The Large Hadron Collider at CERN in Geneva is likely to be out of operation for weeks after an electrical disturbance and emergency shutdown early Monday, July 17. In the process, one of the magnets was damaged.
Without proton beams, scientific experiments at CERN are at a standstill. Nikhef is closely involved in three of them: ATLAS, LHCb and ALICE. The interruption comes at an unfortunate time: LHC was on its way to record proton beam production in recent months.
The incident on July 17 triggered a split-second stop procedure in which the beams are neatly dumped. In the process, some magnets in the 27-kilometer-long accelerator ring lost their superconducting state. This is not unusual and usually not a major problem.
However, inside the magnet in question, a triplet focus magnet near the LHCb experiment, mechanical stresses during the stopping procedure caused a small helium leak to the insulating vacuum in the accelerator tube.
As a result, liquid helium entered the vacuum shell, which consequently became gaseous and took away the insulating vacuum. The outer wall of the magnet cooled to the point that frost froze on it. This is visible in photographs of the magnet.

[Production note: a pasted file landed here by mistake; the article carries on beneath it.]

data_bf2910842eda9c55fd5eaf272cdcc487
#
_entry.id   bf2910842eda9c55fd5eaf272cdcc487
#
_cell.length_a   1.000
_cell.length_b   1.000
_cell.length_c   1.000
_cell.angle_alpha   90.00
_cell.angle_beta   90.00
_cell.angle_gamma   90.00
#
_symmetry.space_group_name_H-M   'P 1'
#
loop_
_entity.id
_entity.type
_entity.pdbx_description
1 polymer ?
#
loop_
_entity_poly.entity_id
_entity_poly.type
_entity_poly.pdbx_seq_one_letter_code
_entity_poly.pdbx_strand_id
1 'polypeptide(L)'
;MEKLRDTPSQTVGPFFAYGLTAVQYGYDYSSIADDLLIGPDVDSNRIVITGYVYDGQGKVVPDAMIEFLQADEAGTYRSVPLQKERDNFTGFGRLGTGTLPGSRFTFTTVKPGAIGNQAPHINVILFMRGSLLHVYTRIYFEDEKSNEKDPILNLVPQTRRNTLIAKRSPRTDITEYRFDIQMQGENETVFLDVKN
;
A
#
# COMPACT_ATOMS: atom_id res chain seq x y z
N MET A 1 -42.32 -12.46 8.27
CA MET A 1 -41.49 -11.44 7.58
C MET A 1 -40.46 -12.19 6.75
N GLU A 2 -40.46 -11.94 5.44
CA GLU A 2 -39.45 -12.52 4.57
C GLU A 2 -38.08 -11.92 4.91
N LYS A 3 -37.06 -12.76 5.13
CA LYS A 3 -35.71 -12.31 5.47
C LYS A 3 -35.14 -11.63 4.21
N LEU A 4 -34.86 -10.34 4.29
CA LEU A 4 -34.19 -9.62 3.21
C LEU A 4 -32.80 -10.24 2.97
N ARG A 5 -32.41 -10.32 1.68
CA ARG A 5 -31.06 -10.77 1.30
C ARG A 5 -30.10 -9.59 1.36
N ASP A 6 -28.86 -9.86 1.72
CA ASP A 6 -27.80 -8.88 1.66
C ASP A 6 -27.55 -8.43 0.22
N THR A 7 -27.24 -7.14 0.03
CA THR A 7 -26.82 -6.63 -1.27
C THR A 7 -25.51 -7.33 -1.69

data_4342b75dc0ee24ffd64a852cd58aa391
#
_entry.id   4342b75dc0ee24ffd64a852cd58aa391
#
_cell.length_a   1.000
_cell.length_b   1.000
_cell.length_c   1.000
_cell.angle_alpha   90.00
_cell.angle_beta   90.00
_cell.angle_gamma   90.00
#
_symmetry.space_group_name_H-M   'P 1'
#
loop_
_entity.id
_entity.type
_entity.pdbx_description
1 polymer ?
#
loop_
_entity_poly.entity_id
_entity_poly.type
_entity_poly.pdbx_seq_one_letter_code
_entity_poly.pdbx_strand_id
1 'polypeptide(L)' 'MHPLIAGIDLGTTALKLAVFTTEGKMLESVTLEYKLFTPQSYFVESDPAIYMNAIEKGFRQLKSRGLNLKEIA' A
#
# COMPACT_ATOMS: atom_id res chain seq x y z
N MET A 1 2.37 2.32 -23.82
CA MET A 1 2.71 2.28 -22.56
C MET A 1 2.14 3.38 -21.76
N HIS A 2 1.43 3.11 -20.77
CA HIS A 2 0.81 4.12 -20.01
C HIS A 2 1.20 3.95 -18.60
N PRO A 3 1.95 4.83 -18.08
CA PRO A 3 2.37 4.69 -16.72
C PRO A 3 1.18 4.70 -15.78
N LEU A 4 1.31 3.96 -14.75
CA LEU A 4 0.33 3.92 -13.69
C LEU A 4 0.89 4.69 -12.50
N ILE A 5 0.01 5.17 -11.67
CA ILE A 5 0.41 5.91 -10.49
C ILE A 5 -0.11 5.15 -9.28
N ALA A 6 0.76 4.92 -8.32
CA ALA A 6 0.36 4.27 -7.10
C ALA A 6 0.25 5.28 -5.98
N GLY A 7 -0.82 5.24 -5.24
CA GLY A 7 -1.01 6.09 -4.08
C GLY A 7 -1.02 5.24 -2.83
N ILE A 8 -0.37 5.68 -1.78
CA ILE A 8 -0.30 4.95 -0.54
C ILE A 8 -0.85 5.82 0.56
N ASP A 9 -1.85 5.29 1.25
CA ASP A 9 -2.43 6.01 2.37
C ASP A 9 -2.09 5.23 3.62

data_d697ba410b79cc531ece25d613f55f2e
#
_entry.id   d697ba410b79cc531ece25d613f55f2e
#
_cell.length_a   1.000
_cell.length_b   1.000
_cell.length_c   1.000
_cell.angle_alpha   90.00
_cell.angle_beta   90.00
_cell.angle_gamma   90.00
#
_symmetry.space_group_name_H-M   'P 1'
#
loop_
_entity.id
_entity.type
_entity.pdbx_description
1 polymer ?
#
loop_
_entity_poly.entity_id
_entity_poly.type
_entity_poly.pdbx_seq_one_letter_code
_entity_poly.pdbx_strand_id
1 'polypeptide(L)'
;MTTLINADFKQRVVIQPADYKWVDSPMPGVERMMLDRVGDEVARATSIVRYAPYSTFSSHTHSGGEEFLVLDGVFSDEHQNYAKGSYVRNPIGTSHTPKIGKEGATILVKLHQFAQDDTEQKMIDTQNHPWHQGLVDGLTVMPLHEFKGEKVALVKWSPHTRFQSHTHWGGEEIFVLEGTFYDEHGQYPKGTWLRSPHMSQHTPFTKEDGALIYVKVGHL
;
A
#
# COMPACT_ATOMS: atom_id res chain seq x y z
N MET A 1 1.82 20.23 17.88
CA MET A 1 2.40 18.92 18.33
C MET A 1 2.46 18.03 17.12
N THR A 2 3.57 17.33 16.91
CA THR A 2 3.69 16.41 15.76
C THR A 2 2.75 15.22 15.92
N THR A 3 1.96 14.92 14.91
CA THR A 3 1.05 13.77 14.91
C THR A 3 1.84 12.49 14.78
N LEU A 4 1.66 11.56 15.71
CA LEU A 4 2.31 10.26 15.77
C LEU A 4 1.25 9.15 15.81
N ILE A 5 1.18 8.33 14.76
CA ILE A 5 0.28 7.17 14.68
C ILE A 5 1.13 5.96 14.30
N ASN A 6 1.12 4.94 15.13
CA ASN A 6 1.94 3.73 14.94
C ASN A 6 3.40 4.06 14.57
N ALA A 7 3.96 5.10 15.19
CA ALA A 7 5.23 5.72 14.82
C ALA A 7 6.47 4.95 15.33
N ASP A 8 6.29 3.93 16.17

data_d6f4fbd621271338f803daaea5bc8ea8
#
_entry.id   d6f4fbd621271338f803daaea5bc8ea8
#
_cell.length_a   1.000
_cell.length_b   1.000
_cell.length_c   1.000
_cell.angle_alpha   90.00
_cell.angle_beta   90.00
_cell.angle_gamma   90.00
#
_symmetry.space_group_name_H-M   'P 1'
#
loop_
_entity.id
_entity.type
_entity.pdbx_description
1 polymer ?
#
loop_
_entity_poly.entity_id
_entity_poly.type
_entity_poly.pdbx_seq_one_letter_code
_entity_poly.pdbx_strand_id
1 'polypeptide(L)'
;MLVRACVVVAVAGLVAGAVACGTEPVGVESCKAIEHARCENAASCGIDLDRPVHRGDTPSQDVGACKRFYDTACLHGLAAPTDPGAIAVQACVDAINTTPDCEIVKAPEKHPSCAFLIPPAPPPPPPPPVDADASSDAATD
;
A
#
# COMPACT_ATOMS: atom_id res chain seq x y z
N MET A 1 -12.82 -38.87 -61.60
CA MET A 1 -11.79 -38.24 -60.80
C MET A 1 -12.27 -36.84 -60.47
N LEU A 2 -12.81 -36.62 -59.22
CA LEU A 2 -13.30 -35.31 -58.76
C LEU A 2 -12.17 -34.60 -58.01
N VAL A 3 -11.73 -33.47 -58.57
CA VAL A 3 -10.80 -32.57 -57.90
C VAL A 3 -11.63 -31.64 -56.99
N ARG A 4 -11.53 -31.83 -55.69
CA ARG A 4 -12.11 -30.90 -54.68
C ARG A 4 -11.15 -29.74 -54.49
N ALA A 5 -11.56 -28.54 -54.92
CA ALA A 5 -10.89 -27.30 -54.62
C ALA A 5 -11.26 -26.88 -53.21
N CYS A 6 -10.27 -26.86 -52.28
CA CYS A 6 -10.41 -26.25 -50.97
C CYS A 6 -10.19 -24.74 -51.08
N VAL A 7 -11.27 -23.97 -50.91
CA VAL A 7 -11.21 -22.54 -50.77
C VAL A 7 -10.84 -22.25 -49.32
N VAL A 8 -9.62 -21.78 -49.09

In a brief announcement on the CERN Web site, the head of CERN’s accelerator section, Dutchman Rende Steerenberg, said Wednesday that the affected magnet needs to be repaired at room temperature. “The incident is likely to have great impact on the LHC work schedule, resumption of the beam is certainly going to take weeks,” Steerenberg said.
Update July 26: Meanwhile, CERN technicians have opened and inspected the damaged magnet. It is expected repairs will take several weeks. Whether the proton beams will return in full after that is still uncertain. Preparations may be made in the fall for beams of heavy ions, such as lead nuclei, for the ALICE experiment in particular.
Aug. 3 update: The damaged magnet has been repaired after heating up and is being cooled down again. “Beam restored in September,” CERN said.